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Children’s health inequality plan published

Children’s health inequality plan published
By Victoria Vaughan
22 November 2022

Asthma, diabetes, epilepsy, oral health and mental health have been identified as the five key clinical areas of health inequality for children and young people.

NHS England’s has published an infographic outlining its plan on reducing healthcare inequalities for children and young people using the Core20PLUS5 approach designed to support ICSs drive improvements.

The Core20 refers to the most deprived 20% of the national population as identified by the national Index of Multiple Deprivation (IMD). PLUS refers to the ICSs chosen population groups experiencing poorer-than-average health access, experience and/or outcomes, who may not be captured within the Core20 and would benefit from a tailored healthcare approach such as inclusion health groups – an umbrella term used to describe people who are socially excluded.

The five key clinical areas and targets for children and young people are:

Asthma: Address over reliance on reliever medications and decrease the number of asthma attacks.

Diabetes: Increase access to real-time continuous glucose monitors and insulin pumps in the most deprived quintiles and from ethnic minority backgrounds and increase proportion of children and young people with Type 2 diabetes receiving annual health checks.

Epilepsy: Increase access to epilepsy specialist nurses and ensure access in the first year of care for those with a learning disability or autism.

Oral health: Address the backlog for tooth extractions in hospital for the under 10s.

Mental health: Improve access rates to children and young people’s mental health services for 0-17 year olds, for certain ethnic groups, age, gender and deprivation.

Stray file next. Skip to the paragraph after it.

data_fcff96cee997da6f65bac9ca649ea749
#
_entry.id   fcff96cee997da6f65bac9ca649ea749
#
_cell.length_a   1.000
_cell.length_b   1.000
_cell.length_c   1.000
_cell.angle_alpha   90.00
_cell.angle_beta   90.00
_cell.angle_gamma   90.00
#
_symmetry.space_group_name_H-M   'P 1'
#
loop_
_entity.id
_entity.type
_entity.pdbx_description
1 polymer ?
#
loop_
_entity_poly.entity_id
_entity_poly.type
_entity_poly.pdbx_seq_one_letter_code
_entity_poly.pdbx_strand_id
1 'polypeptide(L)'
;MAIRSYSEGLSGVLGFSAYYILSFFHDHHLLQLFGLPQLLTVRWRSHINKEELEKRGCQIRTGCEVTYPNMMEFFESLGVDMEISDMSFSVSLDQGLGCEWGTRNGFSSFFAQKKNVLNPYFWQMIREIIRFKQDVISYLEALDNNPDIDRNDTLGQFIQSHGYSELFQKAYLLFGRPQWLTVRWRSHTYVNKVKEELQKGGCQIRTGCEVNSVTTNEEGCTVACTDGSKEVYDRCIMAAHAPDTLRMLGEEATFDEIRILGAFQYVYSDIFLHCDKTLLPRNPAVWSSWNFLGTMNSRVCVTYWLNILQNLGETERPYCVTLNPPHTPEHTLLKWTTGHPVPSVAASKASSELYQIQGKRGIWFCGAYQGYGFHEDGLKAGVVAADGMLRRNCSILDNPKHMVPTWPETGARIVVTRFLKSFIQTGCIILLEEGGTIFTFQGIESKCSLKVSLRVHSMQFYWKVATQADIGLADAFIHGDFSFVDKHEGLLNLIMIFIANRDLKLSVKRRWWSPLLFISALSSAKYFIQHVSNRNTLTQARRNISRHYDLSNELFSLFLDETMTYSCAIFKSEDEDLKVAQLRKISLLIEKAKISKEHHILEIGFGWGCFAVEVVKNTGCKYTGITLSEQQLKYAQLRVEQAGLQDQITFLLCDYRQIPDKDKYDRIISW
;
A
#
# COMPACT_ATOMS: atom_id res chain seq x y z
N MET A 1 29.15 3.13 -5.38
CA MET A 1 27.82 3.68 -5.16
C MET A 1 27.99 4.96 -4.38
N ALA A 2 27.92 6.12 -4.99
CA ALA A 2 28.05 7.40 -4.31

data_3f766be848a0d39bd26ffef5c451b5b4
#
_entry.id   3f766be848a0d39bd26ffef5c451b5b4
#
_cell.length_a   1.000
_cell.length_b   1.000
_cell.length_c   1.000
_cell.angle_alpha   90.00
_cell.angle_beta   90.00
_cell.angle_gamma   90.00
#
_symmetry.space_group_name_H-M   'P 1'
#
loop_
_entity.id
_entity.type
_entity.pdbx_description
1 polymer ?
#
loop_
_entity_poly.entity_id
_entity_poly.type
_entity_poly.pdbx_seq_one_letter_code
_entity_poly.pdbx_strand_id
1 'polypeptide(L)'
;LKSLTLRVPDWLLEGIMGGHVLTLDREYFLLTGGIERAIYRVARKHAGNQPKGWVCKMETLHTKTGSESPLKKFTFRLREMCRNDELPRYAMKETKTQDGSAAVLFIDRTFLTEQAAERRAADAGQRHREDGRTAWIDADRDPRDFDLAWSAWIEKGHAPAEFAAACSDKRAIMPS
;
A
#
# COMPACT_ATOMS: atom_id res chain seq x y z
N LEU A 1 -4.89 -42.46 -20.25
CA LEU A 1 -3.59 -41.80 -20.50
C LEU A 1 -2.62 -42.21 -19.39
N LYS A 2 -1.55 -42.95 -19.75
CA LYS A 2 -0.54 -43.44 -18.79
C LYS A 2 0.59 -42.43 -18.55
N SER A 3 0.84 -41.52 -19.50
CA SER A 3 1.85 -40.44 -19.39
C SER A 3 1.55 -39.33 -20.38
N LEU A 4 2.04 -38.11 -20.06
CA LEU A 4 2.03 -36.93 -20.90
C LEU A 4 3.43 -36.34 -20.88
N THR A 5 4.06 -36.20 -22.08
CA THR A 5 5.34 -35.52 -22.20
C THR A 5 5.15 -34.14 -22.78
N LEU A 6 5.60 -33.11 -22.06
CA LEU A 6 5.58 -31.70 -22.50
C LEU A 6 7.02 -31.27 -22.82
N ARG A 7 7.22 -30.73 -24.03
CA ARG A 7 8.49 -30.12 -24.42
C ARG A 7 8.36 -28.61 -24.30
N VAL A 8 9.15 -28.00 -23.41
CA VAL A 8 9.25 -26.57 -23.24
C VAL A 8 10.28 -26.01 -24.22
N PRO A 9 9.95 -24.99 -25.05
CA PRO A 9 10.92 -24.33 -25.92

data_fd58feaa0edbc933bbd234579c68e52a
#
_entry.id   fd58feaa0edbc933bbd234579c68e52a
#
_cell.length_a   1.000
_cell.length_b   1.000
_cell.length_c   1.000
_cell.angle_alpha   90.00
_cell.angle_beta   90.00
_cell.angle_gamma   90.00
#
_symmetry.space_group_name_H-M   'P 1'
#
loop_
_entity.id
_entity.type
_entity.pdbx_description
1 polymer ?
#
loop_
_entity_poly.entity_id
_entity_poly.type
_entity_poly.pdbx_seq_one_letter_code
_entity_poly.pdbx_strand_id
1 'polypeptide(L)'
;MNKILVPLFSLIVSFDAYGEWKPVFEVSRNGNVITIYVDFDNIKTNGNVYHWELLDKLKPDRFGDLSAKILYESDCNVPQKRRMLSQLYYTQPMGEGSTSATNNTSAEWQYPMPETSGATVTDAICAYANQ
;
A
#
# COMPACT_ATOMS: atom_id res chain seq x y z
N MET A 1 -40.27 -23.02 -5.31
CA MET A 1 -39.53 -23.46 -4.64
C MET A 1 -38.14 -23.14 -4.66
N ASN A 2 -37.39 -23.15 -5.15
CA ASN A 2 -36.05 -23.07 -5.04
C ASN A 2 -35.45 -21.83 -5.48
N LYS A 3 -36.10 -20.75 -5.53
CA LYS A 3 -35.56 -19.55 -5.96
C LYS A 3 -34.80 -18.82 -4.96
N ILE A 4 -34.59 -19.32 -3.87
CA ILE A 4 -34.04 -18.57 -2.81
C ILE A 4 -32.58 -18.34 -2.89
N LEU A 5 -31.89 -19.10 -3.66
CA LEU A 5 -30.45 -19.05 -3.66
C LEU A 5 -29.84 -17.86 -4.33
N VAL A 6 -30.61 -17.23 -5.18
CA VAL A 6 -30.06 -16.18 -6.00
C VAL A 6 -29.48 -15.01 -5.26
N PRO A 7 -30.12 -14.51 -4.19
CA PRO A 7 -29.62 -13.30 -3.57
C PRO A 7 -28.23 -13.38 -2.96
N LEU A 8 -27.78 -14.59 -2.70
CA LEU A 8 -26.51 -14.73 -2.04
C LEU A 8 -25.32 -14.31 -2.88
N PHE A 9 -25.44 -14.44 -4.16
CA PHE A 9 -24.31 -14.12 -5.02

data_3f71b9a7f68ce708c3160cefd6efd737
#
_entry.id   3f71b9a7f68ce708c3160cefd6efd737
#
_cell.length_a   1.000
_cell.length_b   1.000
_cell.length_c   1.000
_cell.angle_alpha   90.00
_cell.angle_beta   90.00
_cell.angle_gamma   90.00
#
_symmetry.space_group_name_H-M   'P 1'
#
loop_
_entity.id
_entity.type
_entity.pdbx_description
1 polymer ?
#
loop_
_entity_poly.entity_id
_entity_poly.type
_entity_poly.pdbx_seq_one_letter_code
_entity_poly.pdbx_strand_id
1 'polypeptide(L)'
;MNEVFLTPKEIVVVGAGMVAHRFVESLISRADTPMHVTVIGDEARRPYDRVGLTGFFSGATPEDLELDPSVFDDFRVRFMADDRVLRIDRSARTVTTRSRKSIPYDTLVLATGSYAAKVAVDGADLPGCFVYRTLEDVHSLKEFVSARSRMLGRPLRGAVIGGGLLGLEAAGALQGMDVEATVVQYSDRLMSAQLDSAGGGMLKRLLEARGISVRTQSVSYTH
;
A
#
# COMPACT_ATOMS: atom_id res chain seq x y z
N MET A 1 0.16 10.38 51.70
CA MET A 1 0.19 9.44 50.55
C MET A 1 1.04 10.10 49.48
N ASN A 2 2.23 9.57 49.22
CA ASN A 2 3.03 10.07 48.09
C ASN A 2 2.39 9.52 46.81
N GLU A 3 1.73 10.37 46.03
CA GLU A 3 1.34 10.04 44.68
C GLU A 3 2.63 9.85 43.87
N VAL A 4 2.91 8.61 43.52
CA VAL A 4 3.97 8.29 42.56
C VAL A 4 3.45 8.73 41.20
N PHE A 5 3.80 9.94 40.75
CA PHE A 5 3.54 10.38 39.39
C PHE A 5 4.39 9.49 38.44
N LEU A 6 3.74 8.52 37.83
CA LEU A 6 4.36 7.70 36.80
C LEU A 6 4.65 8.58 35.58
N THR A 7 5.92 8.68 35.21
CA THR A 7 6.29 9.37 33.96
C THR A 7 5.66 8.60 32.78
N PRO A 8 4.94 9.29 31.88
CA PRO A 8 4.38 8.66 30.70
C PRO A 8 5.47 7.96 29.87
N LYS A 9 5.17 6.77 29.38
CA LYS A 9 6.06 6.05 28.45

The Core20PLUS5 for adults was published in November 2021 and it’s five key clinical areas and targets are:

Maternity: Ensuring continuity of care for women from Black, Asian and minority ethnic communities and from the most deprived groups. This model of care requires appropriate staffing levels to be implemented safely.

Severe mental illness (SMI): Ensuring annual health checks for 60% of those living with SMI (bringing SMI in line with the success seen in learning disabilities).

Chronic respiratory disease: A clear focus on Chronic Obstructive Pulmonary Disease (COPD) driving up uptake of COVID, flu and pneumonia vaccines to reduce infective exacerbations and emergency hospital admissions due to those exacerbations.

Early cancer diagnosis: 75% of cases diagnosed at stage 1 or 2 by 2028.

Hypertension case-finding and optimal management and lipid optimal management: To allow for interventions to optimise blood pressure and minimise the risk of myocardial infarction and stroke.

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